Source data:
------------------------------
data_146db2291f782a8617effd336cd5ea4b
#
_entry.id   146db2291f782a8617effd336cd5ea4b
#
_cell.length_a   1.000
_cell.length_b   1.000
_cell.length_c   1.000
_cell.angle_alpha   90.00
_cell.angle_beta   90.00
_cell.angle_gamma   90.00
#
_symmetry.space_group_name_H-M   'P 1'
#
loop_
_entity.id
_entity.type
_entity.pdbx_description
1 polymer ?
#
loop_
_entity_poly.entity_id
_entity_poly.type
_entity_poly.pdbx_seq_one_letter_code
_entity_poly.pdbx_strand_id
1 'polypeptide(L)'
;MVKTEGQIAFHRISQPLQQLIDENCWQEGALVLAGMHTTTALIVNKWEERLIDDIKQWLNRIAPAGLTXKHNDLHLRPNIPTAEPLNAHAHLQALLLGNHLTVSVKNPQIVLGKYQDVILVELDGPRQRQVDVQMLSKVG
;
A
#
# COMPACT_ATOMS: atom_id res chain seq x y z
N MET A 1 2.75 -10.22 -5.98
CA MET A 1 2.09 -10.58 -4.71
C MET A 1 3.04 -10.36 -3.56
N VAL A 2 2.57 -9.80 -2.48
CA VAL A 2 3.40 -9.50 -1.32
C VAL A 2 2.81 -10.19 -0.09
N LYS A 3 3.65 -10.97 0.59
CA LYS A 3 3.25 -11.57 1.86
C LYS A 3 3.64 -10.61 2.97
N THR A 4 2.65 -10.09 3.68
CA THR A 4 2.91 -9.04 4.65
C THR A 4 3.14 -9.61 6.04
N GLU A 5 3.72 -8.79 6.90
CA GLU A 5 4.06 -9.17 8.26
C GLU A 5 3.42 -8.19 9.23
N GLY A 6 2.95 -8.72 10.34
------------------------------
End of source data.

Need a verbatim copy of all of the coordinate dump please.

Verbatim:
data_146db2291f782a8617effd336cd5ea4b
#
_entry.id   146db2291f782a8617effd336cd5ea4b
#
_cell.length_a   1.000
_cell.length_b   1.000
_cell.length_c   1.000
_cell.angle_alpha   90.00
_cell.angle_beta   90.00
_cell.angle_gamma   90.00
#
_symmetry.space_group_name_H-M   'P 1'
#
loop_
_entity.id
_entity.type
_entity.pdbx_description
1 polymer ?
#
loop_
_entity_poly.entity_id
_entity_poly.type
_entity_poly.pdbx_seq_one_letter_code
_entity_poly.pdbx_strand_id
1 'polypeptide(L)'
;MVKTEGQIAFHRISQPLQQLIDENCWQEGALVLAGMHTTTALIVNKWEERLIDDIKQWLNRIAPAGLTXKHNDLHLRPNIPTAEPLNAHAHLQALLLGNHLTVSVKNPQIVLGKYQDVILVELDGPRQRQVDVQMLSKVG
;
A
#
# COMPACT_ATOMS: atom_id res chain seq x y z
N MET A 1 2.75 -10.22 -5.98
CA MET A 1 2.09 -10.58 -4.71
C MET A 1 3.04 -10.36 -3.56
N VAL A 2 2.57 -9.80 -2.48
CA VAL A 2 3.40 -9.50 -1.32
C VAL A 2 2.81 -10.19 -0.09
N LYS A 3 3.65 -10.97 0.59
CA LYS A 3 3.25 -11.57 1.86
C LYS A 3 3.64 -10.61 2.97
N THR A 4 2.65 -10.09 3.68
CA THR A 4 2.91 -9.04 4.65
C THR A 4 3.14 -9.61 6.04
N GLU A 5 3.72 -8.79 6.90
CA GLU A 5 4.06 -9.17 8.26
C GLU A 5 3.42 -8.19 9.23
N GLY A 6 2.95 -8.72 10.34